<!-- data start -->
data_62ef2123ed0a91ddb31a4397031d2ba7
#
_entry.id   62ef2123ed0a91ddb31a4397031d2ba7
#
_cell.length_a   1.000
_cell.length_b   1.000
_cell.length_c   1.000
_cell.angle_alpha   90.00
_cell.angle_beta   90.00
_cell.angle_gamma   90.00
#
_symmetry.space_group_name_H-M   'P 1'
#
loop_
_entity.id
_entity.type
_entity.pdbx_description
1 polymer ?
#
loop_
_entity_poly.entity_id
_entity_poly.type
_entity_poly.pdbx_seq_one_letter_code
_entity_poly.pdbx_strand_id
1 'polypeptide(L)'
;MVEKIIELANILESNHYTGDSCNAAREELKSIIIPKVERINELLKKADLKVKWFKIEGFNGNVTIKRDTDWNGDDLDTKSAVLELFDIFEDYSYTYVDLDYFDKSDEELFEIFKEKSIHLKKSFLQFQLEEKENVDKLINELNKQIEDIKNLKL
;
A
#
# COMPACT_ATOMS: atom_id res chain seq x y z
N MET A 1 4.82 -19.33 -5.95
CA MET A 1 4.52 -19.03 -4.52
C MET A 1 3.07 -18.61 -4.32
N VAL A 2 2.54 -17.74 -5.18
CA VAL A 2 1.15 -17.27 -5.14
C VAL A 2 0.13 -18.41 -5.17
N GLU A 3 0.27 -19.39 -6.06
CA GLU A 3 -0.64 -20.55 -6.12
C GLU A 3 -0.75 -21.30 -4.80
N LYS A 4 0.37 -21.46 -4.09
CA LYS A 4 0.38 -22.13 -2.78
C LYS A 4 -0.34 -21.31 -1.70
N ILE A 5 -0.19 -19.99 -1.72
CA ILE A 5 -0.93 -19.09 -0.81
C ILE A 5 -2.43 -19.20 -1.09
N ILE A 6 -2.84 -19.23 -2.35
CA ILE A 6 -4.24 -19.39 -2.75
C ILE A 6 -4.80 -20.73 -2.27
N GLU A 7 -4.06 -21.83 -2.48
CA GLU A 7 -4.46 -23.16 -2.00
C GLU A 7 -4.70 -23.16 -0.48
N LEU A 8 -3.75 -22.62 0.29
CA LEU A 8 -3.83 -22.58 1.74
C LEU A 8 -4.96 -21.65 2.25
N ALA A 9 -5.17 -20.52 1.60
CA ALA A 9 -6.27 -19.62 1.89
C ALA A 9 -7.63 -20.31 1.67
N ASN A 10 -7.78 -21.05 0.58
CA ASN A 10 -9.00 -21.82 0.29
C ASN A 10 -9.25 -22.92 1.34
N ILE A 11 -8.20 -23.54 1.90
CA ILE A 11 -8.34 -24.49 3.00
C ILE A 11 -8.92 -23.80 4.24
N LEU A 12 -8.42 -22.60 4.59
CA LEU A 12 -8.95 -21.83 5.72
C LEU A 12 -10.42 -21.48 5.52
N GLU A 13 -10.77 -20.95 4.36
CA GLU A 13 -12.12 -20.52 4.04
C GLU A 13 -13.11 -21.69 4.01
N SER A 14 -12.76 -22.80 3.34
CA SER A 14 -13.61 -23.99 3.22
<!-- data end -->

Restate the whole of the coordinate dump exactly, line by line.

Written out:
data_62ef2123ed0a91ddb31a4397031d2ba7
#
_entry.id   62ef2123ed0a91ddb31a4397031d2ba7
#
_cell.length_a   1.000
_cell.length_b   1.000
_cell.length_c   1.000
_cell.angle_alpha   90.00
_cell.angle_beta   90.00
_cell.angle_gamma   90.00
#
_symmetry.space_group_name_H-M   'P 1'
#
loop_
_entity.id
_entity.type
_entity.pdbx_description
1 polymer ?
#
loop_
_entity_poly.entity_id
_entity_poly.type
_entity_poly.pdbx_seq_one_letter_code
_entity_poly.pdbx_strand_id
1 'polypeptide(L)'
;MVEKIIELANILESNHYTGDSCNAAREELKSIIIPKVERINELLKKADLKVKWFKIEGFNGNVTIKRDTDWNGDDLDTKSAVLELFDIFEDYSYTYVDLDYFDKSDEELFEIFKEKSIHLKKSFLQFQLEEKENVDKLINELNKQIEDIKNLKL
;
A
#
# COMPACT_ATOMS: atom_id res chain seq x y z
N MET A 1 4.82 -19.33 -5.95
CA MET A 1 4.52 -19.03 -4.52
C MET A 1 3.07 -18.61 -4.32
N VAL A 2 2.54 -17.74 -5.18
CA VAL A 2 1.15 -17.27 -5.14
C VAL A 2 0.13 -18.41 -5.17
N GLU A 3 0.27 -19.39 -6.06
CA GLU A 3 -0.64 -20.55 -6.12
C GLU A 3 -0.75 -21.30 -4.80
N LYS A 4 0.37 -21.46 -4.09
CA LYS A 4 0.38 -22.13 -2.78
C LYS A 4 -0.34 -21.31 -1.70
N ILE A 5 -0.19 -19.99 -1.72
CA ILE A 5 -0.93 -19.09 -0.81
C ILE A 5 -2.43 -19.20 -1.09
N ILE A 6 -2.84 -19.23 -2.35
CA ILE A 6 -4.24 -19.39 -2.75
C ILE A 6 -4.80 -20.73 -2.27
N GLU A 7 -4.06 -21.83 -2.48
CA GLU A 7 -4.46 -23.16 -2.00
C GLU A 7 -4.70 -23.16 -0.48
N LEU A 8 -3.75 -22.62 0.29
CA LEU A 8 -3.83 -22.58 1.74
C LEU A 8 -4.96 -21.65 2.25
N ALA A 9 -5.17 -20.52 1.60
CA ALA A 9 -6.27 -19.62 1.89
C ALA A 9 -7.63 -20.31 1.67
N ASN A 10 -7.78 -21.05 0.58
CA ASN A 10 -9.00 -21.82 0.29
C ASN A 10 -9.25 -22.92 1.34
N ILE A 11 -8.20 -23.54 1.90
CA ILE A 11 -8.34 -24.49 3.00
C ILE A 11 -8.92 -23.80 4.24
N LEU A 12 -8.42 -22.60 4.59
CA LEU A 12 -8.95 -21.83 5.72
C LEU A 12 -10.42 -21.48 5.52
N GLU A 13 -10.77 -20.95 4.36
CA GLU A 13 -12.12 -20.52 4.04
C GLU A 13 -13.11 -21.69 4.01
N SER A 14 -12.76 -22.80 3.34
CA SER A 14 -13.61 -23.99 3.22